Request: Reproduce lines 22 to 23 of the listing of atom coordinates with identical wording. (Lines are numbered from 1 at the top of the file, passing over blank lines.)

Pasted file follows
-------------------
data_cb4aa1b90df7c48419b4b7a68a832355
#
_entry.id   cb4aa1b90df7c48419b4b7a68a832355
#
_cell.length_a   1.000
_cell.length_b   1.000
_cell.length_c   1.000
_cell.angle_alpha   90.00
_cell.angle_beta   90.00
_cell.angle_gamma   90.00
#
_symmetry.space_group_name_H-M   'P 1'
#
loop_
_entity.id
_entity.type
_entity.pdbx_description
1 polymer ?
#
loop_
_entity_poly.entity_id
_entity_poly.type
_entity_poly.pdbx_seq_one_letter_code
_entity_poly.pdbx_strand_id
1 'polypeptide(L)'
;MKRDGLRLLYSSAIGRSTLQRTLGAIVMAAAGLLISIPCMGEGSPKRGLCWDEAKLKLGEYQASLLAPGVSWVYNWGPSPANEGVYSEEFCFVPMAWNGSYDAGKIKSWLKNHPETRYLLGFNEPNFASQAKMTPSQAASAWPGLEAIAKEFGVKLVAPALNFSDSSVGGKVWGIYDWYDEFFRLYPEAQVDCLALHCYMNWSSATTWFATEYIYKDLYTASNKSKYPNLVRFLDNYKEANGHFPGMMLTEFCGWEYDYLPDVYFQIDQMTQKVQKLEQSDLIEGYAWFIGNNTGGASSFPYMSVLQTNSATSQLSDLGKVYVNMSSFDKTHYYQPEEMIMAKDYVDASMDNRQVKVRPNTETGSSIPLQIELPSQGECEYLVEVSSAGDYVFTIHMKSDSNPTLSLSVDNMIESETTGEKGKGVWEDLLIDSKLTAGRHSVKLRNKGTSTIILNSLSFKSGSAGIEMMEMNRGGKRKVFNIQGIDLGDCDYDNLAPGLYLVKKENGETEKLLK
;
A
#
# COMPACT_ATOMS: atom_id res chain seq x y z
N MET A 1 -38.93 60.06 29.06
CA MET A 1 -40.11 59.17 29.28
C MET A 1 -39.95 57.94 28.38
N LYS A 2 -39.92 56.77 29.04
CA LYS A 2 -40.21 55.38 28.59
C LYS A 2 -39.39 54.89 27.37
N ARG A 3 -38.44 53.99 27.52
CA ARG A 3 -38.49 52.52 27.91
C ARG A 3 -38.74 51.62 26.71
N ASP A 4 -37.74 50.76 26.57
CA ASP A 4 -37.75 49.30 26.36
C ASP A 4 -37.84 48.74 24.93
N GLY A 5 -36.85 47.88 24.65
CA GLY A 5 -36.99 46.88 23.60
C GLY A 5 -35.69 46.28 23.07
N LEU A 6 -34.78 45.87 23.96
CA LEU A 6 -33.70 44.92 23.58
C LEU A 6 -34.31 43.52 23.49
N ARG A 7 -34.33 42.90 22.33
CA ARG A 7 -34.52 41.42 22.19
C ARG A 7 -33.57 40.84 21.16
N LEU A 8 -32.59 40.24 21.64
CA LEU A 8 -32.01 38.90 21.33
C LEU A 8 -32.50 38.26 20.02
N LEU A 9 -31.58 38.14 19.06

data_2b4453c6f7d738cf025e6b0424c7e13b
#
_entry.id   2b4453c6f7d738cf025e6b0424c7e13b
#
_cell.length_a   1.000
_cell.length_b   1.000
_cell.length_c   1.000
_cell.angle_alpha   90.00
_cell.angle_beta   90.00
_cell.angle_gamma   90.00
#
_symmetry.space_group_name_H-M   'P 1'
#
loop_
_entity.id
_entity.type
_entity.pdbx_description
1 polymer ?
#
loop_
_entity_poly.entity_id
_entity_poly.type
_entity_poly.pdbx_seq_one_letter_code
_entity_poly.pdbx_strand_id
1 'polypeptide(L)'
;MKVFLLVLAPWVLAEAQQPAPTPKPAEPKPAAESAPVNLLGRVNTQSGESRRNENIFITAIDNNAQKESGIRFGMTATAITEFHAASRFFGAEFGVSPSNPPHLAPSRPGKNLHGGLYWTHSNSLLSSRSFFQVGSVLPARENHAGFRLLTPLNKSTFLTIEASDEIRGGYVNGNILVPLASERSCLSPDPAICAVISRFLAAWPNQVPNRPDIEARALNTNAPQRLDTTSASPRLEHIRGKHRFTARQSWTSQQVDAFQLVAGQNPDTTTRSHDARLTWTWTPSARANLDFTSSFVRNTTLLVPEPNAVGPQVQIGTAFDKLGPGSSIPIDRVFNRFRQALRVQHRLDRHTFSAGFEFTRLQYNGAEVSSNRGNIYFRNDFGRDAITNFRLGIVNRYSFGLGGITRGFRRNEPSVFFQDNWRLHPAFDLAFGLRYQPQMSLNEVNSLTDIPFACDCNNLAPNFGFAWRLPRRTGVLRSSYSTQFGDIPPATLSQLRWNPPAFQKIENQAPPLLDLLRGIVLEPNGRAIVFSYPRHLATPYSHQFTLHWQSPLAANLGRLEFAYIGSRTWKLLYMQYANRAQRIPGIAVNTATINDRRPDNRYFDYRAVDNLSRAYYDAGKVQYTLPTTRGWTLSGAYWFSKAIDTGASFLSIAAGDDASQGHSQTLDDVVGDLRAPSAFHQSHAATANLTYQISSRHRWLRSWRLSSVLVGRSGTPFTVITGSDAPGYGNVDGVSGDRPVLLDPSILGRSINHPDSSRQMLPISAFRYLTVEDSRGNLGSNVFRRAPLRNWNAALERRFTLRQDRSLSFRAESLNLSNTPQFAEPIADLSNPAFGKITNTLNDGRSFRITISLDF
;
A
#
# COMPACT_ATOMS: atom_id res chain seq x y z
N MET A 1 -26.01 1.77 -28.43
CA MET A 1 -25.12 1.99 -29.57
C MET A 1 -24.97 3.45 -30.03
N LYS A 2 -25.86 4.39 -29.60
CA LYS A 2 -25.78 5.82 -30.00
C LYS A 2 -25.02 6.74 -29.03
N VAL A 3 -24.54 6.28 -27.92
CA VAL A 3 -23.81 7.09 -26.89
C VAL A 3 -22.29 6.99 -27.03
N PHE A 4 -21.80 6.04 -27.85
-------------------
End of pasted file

_entity_poly.type
_entity_poly.pdbx_seq_one_letter_code